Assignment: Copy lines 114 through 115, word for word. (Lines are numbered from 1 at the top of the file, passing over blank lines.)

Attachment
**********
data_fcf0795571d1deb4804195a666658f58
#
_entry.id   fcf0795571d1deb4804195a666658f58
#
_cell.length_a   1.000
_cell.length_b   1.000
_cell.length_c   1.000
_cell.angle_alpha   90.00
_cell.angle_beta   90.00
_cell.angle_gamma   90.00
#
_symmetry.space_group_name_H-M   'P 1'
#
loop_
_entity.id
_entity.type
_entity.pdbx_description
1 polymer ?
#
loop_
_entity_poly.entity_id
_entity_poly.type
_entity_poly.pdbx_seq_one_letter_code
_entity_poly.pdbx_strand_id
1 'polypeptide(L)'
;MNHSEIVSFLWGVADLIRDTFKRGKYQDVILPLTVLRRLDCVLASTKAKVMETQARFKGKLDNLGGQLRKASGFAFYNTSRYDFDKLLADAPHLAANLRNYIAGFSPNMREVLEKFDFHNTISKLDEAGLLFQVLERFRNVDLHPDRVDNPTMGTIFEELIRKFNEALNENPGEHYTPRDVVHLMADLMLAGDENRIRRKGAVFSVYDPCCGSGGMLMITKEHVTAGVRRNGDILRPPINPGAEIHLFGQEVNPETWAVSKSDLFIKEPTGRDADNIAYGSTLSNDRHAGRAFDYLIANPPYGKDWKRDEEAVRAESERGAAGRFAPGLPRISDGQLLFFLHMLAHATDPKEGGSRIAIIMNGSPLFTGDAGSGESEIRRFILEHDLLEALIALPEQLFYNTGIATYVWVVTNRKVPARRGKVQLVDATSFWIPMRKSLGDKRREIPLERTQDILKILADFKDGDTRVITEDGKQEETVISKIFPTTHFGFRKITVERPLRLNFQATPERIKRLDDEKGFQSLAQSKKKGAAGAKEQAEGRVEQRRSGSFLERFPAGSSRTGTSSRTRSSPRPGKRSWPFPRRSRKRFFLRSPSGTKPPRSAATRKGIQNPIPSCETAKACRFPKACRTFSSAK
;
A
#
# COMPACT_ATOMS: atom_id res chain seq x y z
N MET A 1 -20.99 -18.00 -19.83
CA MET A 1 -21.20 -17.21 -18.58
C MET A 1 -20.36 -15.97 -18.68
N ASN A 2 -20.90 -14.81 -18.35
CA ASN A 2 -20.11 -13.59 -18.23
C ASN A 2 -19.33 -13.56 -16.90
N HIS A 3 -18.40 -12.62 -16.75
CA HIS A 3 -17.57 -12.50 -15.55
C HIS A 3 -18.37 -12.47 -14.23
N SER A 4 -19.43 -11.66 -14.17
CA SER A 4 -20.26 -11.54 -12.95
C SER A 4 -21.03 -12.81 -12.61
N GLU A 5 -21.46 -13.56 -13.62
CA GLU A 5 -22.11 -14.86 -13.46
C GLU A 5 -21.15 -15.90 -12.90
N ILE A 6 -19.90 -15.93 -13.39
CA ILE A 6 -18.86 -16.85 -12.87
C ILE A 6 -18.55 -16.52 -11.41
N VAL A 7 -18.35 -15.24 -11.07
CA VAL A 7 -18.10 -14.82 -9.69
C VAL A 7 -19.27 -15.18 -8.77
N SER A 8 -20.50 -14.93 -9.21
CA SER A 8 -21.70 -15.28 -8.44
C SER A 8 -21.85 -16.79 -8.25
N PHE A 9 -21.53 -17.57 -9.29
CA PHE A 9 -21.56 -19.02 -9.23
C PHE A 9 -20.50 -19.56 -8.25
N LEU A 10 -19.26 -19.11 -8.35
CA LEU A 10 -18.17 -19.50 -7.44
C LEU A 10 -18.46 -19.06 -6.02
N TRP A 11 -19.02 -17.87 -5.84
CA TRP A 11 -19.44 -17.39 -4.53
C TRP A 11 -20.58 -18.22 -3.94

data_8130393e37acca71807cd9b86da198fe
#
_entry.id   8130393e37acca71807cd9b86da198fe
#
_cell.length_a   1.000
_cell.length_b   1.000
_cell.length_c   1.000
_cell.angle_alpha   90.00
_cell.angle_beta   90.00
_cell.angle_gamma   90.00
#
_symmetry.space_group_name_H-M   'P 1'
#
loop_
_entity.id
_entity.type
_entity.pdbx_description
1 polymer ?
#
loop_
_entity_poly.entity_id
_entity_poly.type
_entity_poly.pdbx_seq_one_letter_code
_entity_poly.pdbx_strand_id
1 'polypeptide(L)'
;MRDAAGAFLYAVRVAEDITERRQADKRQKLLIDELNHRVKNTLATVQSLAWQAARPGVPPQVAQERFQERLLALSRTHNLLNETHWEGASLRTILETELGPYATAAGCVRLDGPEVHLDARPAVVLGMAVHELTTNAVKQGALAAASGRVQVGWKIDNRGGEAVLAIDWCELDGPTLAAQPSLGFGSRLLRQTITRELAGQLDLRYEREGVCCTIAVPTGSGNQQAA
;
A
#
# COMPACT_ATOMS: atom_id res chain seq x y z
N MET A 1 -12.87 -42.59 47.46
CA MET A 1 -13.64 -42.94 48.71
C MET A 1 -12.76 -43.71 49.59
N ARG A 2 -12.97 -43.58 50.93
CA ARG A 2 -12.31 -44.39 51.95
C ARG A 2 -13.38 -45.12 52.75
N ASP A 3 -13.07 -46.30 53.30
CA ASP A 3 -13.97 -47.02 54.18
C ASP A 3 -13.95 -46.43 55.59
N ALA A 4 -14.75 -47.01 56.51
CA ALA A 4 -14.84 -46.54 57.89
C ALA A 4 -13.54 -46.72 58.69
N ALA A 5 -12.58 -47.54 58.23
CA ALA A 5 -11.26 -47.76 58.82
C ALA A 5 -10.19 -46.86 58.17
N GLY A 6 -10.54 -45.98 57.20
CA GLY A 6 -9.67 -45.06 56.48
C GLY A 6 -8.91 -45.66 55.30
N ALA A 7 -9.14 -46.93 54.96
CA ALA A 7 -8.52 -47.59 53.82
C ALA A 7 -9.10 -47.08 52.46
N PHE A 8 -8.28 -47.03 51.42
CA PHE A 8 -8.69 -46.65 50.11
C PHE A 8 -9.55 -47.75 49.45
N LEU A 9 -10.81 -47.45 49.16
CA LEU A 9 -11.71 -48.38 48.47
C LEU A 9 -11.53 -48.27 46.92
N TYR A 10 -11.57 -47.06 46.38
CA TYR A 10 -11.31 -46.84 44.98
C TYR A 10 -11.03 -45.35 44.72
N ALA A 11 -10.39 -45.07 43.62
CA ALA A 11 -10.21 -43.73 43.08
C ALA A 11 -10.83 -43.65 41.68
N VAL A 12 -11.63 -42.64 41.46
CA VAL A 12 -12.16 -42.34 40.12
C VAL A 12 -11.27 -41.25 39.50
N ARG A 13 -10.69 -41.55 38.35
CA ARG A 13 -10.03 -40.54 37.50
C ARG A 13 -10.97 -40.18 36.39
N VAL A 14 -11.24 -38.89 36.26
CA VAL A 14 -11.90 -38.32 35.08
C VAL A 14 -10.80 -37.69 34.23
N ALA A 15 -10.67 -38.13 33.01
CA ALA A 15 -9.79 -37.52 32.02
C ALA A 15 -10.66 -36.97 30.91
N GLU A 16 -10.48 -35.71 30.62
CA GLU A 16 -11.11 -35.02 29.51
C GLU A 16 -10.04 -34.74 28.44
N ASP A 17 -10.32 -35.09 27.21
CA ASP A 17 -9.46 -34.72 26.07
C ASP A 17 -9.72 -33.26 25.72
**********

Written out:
C ALA A 7 -9.10 -47.08 52.46
N PHE A 8 -8.28 -47.03 51.42